The State has created a $10 million reserve fund to reimburse mortgage lenders. The fund would repay the lenders if people who finance clean energy projects through property tax payments default on their loans.
Evan Westrup with Governor Jerry Brown's office says the Federal Housing Finance Agency prohibited mortgage lenders Freddie Mac and Fannie Mae from accepting additional liens for homeowners who wished to finance PACE projects.
"The main concern of the Federal Government was around the financial liability and potential cost if these properties fell into foreclosure," says Westrup.
Jonathan Gemma is with Aztec Solar in Sacramento. He says solar companies have lost business because mortgage lenders wouldn't agree to additional liens to repay clean energy projects.
"Now if there is this reserve fund in place was able to ease concerns of that mortgage lender that there is some backing to this," he says, "they would allow the PACE financing to go and this opens up the opportunity to more people to be able to finance energy efficient equipment."
Besides solar panels, eligible equipment under the PACE program includes low-flow toilets, insulation, and energy-efficient light fixtures.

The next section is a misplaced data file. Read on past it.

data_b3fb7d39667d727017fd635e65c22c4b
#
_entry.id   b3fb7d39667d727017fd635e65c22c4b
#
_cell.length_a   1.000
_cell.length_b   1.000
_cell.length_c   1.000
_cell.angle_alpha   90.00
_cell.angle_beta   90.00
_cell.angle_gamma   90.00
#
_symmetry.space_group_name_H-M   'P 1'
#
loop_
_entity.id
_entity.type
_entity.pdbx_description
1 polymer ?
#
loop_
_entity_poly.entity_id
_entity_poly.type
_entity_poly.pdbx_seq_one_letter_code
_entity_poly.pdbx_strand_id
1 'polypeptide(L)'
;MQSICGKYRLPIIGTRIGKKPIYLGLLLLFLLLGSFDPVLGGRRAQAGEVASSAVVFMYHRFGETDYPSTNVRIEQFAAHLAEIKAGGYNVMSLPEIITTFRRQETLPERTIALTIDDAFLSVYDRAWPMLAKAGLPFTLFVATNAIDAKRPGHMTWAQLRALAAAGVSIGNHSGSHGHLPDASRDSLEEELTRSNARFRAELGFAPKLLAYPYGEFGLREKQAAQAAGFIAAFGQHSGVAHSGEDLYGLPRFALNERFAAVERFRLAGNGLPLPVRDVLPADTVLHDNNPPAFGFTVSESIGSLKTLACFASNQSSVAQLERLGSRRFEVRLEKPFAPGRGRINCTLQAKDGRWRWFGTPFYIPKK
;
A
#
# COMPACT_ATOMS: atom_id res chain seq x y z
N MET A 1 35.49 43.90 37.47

The mortgage loss reserve program will be run by the California Alternative Energy and Advanced Transportation Financing Authority.
An estimated 60,000 people will take part in California's biggest one day volunteer effort on Sept. 20, and anyone can participate.
El Niño is not expected to end the California drought but ‘atmospheric rivers’ might help.
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The Sacramento Municipal Utility District's shade tree program has been around for 25 years. In spite of the drought, the utility says it will continue to fund the program for at least another two years because of the benefits trees provide.
Environmental groups say the recent California Legislative session was a big win for coastal protection, clean water among other issues.